NASHVILLE – A messenger’s question about critical race theory during the Southwestern Baptist Theological Seminary report to the Southern Baptist Convention June 16 led President Adam W. Greenway to explain the theory’s incompatibility with the Baptist Faith and Message, while also apologizing to African American believers who have been offended by the Council of Seminary Presidents’ statement about the controversial subject.
“For any way in which I personally have hurt you, I apologize, and I ask you to forgive me,” he said. “That is not my heart, that is not our heart at Southwestern Seminary.”
Before addressing the question, Greenway announced that Texas Baptist College is the new name of the seminary’s undergraduate school and noted Southwestern Seminary became majority non-Anglo in enrollment last year for the first time since its founding in 1908.
“I am thankful to serve as president of a seminary that the Lord is bringing back to new life,” Greenway said, quoting the “Amazing Grace” stanza with the words, “Through many dangers, toils and snares we have already come.”
With Texas Baptist College replacing the name of Scarborough College (named for Southwestern’s revered second president, L.R. Scarborough), Greenway said people have asked, “What’s the real reason you did that?” thinking there was “some nefarious political scheme involved by this group or that group.”
A primary reason, he noted, stemmed from being weary “of hearing from people who’ve said, ‘I searched Google for Baptist colleges in Texas, and I can’t find yours.’
The new name of Texas Baptist College denotes “a distinctive, Scripture-driven, Christ-centered, student-focused undergraduate education,” Greenway said. “When others run away from our Baptist identity and distinctives, we’re going to run toward and embrace these things because we believe being Baptist means something valuable.”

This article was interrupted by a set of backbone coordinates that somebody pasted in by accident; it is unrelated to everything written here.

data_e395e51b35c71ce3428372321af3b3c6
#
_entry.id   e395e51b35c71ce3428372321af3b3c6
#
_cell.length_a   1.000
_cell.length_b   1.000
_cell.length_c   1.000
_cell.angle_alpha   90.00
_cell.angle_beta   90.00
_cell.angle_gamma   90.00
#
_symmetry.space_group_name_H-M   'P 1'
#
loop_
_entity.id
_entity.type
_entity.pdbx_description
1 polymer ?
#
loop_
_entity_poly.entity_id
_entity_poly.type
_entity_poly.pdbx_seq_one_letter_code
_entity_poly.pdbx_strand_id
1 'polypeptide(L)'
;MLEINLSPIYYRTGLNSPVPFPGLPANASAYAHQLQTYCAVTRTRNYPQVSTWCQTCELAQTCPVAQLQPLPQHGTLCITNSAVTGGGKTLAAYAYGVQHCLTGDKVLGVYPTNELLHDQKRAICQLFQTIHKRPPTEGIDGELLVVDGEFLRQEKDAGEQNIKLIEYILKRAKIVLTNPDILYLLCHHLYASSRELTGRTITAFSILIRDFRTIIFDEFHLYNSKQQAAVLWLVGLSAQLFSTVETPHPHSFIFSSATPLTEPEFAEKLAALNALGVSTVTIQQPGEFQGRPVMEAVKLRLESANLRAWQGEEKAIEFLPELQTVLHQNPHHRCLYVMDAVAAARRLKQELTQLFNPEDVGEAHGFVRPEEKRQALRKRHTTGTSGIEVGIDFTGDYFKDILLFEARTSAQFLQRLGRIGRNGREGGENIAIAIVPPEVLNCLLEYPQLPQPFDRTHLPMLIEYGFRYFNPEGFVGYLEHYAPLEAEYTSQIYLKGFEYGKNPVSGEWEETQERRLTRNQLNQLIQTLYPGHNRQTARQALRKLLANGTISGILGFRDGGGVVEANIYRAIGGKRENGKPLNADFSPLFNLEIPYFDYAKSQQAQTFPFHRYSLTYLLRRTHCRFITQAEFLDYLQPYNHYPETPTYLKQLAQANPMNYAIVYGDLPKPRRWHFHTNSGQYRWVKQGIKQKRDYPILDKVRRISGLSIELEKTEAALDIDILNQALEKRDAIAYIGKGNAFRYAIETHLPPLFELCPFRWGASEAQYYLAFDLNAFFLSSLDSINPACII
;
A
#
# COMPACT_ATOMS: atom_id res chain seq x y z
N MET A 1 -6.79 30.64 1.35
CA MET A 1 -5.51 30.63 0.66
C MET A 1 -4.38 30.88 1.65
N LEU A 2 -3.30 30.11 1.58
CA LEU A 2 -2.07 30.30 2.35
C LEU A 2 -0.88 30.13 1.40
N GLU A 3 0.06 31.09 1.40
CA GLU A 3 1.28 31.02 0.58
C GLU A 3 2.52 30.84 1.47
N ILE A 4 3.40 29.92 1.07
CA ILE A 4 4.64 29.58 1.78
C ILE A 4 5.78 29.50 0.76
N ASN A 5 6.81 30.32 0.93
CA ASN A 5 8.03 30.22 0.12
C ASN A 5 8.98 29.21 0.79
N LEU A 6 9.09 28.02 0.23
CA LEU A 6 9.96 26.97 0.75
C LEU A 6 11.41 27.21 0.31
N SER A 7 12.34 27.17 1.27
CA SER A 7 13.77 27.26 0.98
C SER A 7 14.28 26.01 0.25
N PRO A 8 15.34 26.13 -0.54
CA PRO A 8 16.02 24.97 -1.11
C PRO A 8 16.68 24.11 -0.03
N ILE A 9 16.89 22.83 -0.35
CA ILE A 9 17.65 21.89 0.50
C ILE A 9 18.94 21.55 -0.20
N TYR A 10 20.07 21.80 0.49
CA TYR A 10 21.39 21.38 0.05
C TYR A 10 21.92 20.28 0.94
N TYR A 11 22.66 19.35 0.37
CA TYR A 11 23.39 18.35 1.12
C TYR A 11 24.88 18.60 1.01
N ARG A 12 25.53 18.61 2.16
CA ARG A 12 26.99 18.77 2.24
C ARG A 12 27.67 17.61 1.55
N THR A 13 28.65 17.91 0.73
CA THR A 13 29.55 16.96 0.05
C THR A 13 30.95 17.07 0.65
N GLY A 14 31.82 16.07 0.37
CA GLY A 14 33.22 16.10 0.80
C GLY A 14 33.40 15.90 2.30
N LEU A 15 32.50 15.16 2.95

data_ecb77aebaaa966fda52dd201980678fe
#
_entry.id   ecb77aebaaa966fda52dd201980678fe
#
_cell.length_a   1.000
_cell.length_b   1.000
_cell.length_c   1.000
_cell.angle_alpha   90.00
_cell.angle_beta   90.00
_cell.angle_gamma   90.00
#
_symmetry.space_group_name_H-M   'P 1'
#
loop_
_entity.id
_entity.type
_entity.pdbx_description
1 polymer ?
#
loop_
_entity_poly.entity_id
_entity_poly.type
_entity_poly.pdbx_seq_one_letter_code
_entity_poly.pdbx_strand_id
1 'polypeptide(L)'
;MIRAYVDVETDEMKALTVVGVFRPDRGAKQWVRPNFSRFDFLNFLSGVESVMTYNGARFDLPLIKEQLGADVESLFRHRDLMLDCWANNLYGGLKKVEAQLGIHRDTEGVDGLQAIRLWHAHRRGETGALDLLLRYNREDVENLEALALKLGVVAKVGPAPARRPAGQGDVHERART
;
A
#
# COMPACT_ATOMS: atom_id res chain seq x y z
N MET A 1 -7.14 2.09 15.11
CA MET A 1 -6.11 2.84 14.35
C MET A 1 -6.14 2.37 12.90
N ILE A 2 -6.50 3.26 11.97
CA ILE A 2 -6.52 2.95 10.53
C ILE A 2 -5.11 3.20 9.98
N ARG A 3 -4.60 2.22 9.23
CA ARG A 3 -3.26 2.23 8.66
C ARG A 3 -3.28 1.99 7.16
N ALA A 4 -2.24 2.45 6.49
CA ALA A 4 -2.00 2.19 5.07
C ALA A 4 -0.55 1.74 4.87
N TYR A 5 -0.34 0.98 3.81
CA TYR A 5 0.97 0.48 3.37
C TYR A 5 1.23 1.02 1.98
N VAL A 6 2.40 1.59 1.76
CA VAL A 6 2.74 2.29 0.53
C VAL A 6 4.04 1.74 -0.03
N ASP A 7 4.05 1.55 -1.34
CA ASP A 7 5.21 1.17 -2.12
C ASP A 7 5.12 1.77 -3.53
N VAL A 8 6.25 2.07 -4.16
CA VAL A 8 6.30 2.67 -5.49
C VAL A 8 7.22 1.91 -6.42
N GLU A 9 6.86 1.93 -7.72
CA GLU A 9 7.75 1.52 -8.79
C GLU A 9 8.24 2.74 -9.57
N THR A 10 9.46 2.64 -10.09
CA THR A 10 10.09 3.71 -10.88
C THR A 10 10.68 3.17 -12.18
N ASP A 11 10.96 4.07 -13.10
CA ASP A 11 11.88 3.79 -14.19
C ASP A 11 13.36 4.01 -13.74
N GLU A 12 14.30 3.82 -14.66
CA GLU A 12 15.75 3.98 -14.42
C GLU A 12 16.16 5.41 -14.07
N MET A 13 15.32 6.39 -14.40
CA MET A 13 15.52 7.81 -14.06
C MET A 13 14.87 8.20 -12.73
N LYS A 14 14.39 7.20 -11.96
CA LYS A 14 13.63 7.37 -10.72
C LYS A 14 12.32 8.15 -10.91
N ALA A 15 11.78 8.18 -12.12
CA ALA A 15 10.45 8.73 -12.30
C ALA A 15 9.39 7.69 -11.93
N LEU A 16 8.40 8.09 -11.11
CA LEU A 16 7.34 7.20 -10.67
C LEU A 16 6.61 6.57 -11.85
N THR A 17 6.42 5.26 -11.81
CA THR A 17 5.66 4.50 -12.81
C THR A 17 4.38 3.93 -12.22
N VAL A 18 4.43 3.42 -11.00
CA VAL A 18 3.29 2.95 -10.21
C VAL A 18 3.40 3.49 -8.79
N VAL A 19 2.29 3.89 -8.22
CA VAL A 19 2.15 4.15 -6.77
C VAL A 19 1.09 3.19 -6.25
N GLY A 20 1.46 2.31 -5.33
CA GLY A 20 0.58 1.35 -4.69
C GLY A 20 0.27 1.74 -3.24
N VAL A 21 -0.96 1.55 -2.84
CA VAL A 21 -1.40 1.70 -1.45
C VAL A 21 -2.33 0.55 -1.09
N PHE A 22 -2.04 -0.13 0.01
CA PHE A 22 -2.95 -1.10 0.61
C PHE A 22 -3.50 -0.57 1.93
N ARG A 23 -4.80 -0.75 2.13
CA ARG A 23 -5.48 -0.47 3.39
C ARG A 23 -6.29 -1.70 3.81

The question-and-answer time for Greenway’s report to the SBC moved to critical race theory after a first-time messenger, Conner Smith, senior pastor of Temple Baptist Church in Perris, Calif., said he was discouraged by the lack of resources for “defining these ideologies for pastors to help us pastor our people through some of those questions.” Smith asked whether the seminaries or a task force could provide help.
Greenway recounted that a statement by the SBC’s six seminary presidents in November 2020 was “something that at a bare minimum we felt like we needed to say, but it is not all that all of us could say” about the issue.
He read from Article 15 in the Baptist Faith and Message on the Christian and the Social Order: “All Christians are under obligation to seek to make the will of Christ supreme in our own lives and in human society. Means and methods used for the improvement of society and the establishment of righteousness among men can be truly and permanently helpful only when they are rooted in the regeneration of the individual by the saving grace of God in Jesus Christ.”
Emphasizing the second sentence, Greenway said, “Critical race theory as an academic, philosophical theory rejects that claim,” noting that a book on the sufficiency of Scripture by Southwestern Seminary faculty members will be published next year by the school’s Seminary Hill Press to help examine a key facet of Christian response to such theories.
“However, many of our African American brothers and sisters, when they hear critical race theory, what they hear and what they heard from us [as seminary presidents] was that we were denying the reality of structural or systemic racism,” he continued.
“And I want to say not only as president of Southwestern Seminary but as a pastor at heart … it breaks my heart that anything that we could have done as a [Council of Seminary Presidents] could in any way hurt or alienate or estrange our African American brothers and sisters in Christ.
“I will say publicly: For any way in which I personally have hurt you, I apologize and I ask you to forgive me. That is not my heart, that is not our heart at Southwestern Seminary.”
Earlier in his report, Greenway had described Southwestern Seminary as “committed unreservedly, unswervingly to the inerrancy, infallibility, inspiration, authority, sufficiency, indestructibility, indescribability” of Scripture. “Our confidence is in the Bible as the written Word of God. And it is the primary textbook in every classroom at Southwestern Seminary.
“We are a confessional seminary,” he continued.
The faculty’s adherence to the Baptist Faith and Message, the Chicago Statement on Biblical Inerrancy, the Danvers Statement on Biblical Manhood and Womanhood and the Nashville Statement on Gender and Sexuality make clear that “Southwestern Seminary is committed to upholding the faith once and for all delivered unto the saints,” Greenway said.
“With confidence and conviction, you can be assured that your Cooperative Program dollars are going to invest in a theological education that echoes the heartbeat of our Southern Baptist Convention of churches.”